Re: [RFC][PATCH 1/2] Remove stop_machine from change_clocksource

From: Martin Schwidefsky
Date: Thu Jul 29 2010 - 03:11:41 EST

On Wed, 28 Jul 2010 09:12:49 -0700
john stultz <johnstul@xxxxxxxxxx> wrote:

> On Wed, 2010-07-28 at 09:17 +0200, Martin Schwidefsky wrote:
> > On Tue, 27 Jul 2010 19:06:41 -0700
> > John Stultz <johnstul@xxxxxxxxxx> wrote:
> >
> > If I look at
> > timekeeping_get_ns I don't see anything that prevents the
> > compiler from generating code that reads timekeeper.clock
> > multiple times. Which would mix the read function from one
> > clocksource with the cycle_last / mask values from the new
> > clock. Now if we add code that prevents the compiler from
> > reading from timekeeper.clock multiple times we might get
> > away with it.
> Right, but this should be ok. timekeeping_get_ns is a helper that
> requires the xtime_lock to be held (such a comment is probably needed,
> but there is no usage of it when the xtime_lock isn't held). While the
> function may actually mix values from two clocksources in a calculation,
> the results of those calculations will be thrown out and re-done via the
> xtime_lock seqlock.

Ok, all callers to timekeeping_get_ns use an xtime_lock loop to
make sure that no inconsistent result gets returned.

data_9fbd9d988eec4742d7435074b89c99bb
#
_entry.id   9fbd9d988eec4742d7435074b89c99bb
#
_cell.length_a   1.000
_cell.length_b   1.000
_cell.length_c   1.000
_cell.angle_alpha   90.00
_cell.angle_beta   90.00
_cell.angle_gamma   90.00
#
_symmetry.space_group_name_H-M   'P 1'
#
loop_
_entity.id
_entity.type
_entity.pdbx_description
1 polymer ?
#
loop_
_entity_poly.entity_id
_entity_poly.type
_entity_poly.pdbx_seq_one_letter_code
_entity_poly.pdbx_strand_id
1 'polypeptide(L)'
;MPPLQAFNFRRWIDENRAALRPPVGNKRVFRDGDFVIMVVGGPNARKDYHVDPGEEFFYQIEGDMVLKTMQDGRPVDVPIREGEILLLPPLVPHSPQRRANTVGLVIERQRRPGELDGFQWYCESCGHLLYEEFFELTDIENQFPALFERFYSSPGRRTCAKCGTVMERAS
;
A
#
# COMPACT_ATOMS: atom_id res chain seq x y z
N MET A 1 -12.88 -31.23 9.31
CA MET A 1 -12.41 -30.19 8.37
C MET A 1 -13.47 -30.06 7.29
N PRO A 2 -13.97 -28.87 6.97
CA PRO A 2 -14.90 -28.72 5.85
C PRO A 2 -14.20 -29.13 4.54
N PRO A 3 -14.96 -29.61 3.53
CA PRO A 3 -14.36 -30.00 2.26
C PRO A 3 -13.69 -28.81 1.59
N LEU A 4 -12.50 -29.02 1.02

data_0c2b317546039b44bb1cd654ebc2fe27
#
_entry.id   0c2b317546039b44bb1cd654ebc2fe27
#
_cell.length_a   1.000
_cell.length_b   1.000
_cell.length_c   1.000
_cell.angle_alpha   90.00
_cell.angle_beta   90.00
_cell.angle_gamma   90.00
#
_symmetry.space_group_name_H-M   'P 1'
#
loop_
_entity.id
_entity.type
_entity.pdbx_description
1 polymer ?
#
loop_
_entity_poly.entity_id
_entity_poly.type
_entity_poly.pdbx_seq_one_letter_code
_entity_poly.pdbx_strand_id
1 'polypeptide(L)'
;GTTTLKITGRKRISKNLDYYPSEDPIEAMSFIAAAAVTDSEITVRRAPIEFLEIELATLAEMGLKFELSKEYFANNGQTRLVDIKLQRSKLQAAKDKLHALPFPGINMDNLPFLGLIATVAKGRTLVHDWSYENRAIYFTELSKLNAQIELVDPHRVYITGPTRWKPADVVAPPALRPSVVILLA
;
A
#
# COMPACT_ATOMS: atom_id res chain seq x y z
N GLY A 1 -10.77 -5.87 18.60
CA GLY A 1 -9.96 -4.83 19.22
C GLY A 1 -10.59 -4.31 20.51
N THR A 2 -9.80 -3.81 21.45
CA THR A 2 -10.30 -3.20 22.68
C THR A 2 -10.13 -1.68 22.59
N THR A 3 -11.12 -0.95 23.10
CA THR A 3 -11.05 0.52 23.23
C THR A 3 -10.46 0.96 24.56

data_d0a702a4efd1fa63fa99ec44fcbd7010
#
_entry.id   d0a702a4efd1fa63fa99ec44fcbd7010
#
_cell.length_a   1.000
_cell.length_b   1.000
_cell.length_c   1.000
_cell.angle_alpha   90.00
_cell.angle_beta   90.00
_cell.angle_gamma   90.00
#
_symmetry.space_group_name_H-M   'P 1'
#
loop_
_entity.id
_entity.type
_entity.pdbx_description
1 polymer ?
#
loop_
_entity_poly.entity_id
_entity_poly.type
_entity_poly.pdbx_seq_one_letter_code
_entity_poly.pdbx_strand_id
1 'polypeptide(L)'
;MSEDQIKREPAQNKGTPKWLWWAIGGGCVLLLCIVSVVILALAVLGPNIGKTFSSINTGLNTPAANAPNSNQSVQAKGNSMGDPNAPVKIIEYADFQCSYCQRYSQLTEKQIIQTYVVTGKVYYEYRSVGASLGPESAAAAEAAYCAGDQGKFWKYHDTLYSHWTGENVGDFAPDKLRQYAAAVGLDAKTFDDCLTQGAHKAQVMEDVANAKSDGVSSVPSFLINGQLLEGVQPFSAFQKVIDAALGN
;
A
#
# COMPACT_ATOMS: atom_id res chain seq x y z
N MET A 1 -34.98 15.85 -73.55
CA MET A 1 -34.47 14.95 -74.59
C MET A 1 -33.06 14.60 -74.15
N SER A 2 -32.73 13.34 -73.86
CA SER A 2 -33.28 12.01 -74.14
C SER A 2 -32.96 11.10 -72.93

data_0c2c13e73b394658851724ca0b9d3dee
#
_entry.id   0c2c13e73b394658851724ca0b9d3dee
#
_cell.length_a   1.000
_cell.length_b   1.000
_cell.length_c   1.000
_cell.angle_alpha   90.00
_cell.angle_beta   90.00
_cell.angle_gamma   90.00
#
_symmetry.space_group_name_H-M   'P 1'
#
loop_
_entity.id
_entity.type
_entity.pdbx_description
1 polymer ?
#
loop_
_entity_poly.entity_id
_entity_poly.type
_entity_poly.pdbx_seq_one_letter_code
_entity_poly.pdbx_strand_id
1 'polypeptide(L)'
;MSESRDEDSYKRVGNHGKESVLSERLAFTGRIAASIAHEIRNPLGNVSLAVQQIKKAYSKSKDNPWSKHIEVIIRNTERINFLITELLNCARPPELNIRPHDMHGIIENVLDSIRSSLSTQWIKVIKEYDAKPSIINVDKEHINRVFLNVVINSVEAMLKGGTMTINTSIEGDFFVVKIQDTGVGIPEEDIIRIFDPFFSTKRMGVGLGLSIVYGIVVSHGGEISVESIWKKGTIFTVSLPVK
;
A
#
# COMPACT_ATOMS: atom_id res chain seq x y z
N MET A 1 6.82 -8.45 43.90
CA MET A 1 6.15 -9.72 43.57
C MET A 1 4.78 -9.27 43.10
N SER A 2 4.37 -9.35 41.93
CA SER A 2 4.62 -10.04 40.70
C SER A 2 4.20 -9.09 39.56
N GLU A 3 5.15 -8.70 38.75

> > The reasoning for stop_machine is that the change of a
> > clocksource is a major change which has subtle side effects
> > so we want to make sure that nothing breaks. It is a very rare
> > event, we can afford to spent a little bit of time there.
> > Ergo stop_machine.
> I do agree that there can be subtle side effects when dealing with
> clocksources (part of why I'm being so cautious introducing this
> change), and when the stop_machine code was added it seemed reasonable.
> But given the limitations of stop_machine, the more I look at the
> clocksource_change code, the more I suspect stop_machine is overkill and
> we can safely just take the write lock on xtime_lock.
> If I'm still missing something, do let me know.

What about a clocksource_unregister while a cpu is in the middle of a
read_seqbegin/timekeeping_get_ns/read_seqretry? The clocksource structure
is "free" after the successful call to the unregister. At least in theory
this could be a use after free. The race window is tiny but on virtual
systems there can be an arbitrary delay in the ktime_get sequence.

I agree that stop_machine is the big gun and restricts the code in the way
how the clocksource functions may be call. But it is safe, no?

blue skies,

"Reality continues to ruin my life." - Calvin.

To unsubscribe from this list: send the line "unsubscribe linux-kernel" in
the body of a message to majordomo@xxxxxxxxxxxxxxx
More majordomo info at
Please read the FAQ at